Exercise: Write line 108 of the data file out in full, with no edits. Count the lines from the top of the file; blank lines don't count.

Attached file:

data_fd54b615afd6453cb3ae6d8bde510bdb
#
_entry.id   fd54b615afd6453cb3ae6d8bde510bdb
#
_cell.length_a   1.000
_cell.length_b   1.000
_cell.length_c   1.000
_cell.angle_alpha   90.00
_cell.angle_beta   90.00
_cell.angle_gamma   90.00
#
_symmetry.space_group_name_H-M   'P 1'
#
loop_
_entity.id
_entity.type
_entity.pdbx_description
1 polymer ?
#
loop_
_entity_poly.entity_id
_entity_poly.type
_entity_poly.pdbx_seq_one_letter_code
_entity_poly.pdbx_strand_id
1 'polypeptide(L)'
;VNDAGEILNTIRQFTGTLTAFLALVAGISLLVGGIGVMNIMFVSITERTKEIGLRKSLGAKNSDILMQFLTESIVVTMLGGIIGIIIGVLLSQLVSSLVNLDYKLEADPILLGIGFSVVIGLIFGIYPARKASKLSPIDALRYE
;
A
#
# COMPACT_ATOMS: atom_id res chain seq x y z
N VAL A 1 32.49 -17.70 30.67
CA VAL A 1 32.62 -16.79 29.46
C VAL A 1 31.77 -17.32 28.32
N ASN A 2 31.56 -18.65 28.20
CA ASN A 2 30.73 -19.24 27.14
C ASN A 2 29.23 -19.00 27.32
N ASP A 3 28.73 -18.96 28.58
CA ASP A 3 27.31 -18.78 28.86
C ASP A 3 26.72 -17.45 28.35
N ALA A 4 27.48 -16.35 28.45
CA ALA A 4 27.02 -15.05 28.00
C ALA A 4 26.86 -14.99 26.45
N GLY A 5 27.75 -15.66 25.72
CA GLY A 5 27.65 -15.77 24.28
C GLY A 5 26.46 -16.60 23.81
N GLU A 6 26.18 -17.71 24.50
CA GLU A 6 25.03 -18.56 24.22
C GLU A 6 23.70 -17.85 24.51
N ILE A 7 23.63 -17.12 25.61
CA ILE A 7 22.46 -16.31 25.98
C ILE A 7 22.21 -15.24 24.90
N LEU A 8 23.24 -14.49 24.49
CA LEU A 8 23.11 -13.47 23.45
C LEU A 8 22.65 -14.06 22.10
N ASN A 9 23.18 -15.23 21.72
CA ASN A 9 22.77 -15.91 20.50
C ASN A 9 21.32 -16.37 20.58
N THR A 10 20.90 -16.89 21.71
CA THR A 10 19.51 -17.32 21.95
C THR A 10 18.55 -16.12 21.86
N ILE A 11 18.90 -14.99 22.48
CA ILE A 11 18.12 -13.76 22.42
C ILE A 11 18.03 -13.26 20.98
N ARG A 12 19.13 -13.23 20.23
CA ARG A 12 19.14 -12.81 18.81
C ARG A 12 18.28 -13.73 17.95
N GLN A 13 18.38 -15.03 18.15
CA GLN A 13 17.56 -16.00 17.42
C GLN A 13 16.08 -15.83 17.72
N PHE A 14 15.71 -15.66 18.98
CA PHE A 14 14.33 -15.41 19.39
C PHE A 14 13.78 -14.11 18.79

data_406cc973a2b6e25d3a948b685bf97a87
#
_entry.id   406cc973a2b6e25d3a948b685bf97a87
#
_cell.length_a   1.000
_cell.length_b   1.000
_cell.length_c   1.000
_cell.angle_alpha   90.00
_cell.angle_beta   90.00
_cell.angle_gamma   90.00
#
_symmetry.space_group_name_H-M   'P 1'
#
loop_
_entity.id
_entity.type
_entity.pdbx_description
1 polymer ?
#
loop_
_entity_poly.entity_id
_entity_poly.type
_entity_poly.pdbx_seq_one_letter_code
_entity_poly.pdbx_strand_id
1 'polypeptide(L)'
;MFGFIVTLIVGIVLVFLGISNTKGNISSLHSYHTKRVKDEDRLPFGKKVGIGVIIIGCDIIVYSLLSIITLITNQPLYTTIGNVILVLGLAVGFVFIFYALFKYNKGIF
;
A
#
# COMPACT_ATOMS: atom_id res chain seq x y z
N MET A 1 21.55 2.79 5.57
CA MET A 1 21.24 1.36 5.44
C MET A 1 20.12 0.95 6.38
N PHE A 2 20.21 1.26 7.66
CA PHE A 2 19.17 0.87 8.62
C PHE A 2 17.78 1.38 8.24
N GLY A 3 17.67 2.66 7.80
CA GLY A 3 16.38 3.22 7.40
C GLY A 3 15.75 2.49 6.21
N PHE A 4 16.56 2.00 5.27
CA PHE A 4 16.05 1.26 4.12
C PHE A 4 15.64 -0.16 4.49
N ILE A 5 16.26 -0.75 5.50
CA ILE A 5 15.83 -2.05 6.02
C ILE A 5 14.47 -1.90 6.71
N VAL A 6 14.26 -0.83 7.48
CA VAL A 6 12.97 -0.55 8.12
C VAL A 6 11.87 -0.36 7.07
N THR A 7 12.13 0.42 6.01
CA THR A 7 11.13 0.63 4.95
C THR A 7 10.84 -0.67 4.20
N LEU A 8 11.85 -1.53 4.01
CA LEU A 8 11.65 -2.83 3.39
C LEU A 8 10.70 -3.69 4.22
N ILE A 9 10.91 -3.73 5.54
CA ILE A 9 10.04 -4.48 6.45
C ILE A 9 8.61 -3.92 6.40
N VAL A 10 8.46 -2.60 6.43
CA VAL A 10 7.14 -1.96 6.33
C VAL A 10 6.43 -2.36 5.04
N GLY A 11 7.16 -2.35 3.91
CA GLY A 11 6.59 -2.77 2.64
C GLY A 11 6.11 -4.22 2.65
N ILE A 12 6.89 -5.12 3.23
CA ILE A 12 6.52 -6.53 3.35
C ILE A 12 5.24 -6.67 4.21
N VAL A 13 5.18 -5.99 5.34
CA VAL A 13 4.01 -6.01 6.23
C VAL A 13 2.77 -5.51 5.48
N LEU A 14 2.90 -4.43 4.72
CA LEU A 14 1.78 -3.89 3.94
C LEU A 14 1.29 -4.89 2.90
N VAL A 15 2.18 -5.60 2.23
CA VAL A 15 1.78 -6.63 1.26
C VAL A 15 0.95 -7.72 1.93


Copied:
C PHE A 2 17.78 1.38 8.24